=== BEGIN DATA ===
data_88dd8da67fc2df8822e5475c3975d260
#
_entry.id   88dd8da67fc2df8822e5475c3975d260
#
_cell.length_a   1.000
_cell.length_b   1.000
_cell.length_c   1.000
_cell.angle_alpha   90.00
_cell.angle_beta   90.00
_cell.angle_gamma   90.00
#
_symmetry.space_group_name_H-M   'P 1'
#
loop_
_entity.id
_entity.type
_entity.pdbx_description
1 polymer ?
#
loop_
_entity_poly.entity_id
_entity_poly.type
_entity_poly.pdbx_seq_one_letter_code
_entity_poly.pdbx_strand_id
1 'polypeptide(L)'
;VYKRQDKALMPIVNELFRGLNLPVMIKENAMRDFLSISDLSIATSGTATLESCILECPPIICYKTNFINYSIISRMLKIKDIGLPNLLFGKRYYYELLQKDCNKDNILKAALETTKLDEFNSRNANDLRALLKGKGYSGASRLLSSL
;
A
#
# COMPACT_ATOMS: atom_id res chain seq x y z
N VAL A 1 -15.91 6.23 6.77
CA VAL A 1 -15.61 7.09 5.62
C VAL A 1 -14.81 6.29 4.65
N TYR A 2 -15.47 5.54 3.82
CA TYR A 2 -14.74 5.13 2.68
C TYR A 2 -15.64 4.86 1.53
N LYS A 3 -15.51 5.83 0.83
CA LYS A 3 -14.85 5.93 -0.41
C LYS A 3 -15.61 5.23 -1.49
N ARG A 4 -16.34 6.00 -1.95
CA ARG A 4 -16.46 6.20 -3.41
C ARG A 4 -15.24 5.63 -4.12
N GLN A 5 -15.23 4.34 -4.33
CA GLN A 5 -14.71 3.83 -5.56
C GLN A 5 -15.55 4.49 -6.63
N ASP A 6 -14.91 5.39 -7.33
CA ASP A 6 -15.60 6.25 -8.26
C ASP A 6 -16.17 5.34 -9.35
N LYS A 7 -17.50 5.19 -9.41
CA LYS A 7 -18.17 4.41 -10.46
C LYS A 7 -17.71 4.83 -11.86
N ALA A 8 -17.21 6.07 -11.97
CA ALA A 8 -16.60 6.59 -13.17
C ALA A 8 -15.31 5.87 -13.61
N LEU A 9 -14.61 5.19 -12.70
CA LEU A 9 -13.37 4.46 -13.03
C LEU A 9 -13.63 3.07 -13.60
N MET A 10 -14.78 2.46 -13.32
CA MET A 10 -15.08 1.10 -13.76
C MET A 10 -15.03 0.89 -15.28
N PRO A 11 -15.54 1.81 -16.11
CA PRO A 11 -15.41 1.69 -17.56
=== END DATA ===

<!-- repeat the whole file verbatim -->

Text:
data_88dd8da67fc2df8822e5475c3975d260
#
_entry.id   88dd8da67fc2df8822e5475c3975d260
#
_cell.length_a   1.000
_cell.length_b   1.000
_cell.length_c   1.000
_cell.angle_alpha   90.00
_cell.angle_beta   90.00
_cell.angle_gamma   90.00
#
_symmetry.space_group_name_H-M   'P 1'
#
loop_
_entity.id
_entity.type
_entity.pdbx_description
1 polymer ?
#
loop_
_entity_poly.entity_id
_entity_poly.type
_entity_poly.pdbx_seq_one_letter_code
_entity_poly.pdbx_strand_id
1 'polypeptide(L)'
;VYKRQDKALMPIVNELFRGLNLPVMIKENAMRDFLSISDLSIATSGTATLESCILECPPIICYKTNFINYSIISRMLKIKDIGLPNLLFGKRYYYELLQKDCNKDNILKAALETTKLDEFNSRNANDLRALLKGKGYSGASRLLSSL
;
A
#
# COMPACT_ATOMS: atom_id res chain seq x y z
N VAL A 1 -15.91 6.23 6.77
CA VAL A 1 -15.61 7.09 5.62
C VAL A 1 -14.81 6.29 4.65
N TYR A 2 -15.47 5.54 3.82
CA TYR A 2 -14.74 5.13 2.68
C TYR A 2 -15.64 4.86 1.53
N LYS A 3 -15.51 5.83 0.83
CA LYS A 3 -14.85 5.93 -0.41
C LYS A 3 -15.61 5.23 -1.49
N ARG A 4 -16.34 6.00 -1.95
CA ARG A 4 -16.46 6.20 -3.41
C ARG A 4 -15.24 5.63 -4.12
N GLN A 5 -15.23 4.34 -4.33
CA GLN A 5 -14.71 3.83 -5.56
C GLN A 5 -15.55 4.49 -6.63
N ASP A 6 -14.91 5.39 -7.33
CA ASP A 6 -15.60 6.25 -8.26
C ASP A 6 -16.17 5.34 -9.35
N LYS A 7 -17.50 5.19 -9.41
CA LYS A 7 -18.17 4.41 -10.46
C LYS A 7 -17.71 4.83 -11.86
N ALA A 8 -17.21 6.07 -11.97
CA ALA A 8 -16.60 6.59 -13.17
C ALA A 8 -15.31 5.87 -13.61
N LEU A 9 -14.61 5.19 -12.70
CA LEU A 9 -13.37 4.46 -13.03
C LEU A 9 -13.63 3.07 -13.60
N MET A 10 -14.78 2.46 -13.32
CA MET A 10 -15.08 1.10 -13.76
C MET A 10 -15.03 0.89 -15.28
N PRO A 11 -15.54 1.81 -16.11
CA PRO A 11 -15.41 1.69 -17.56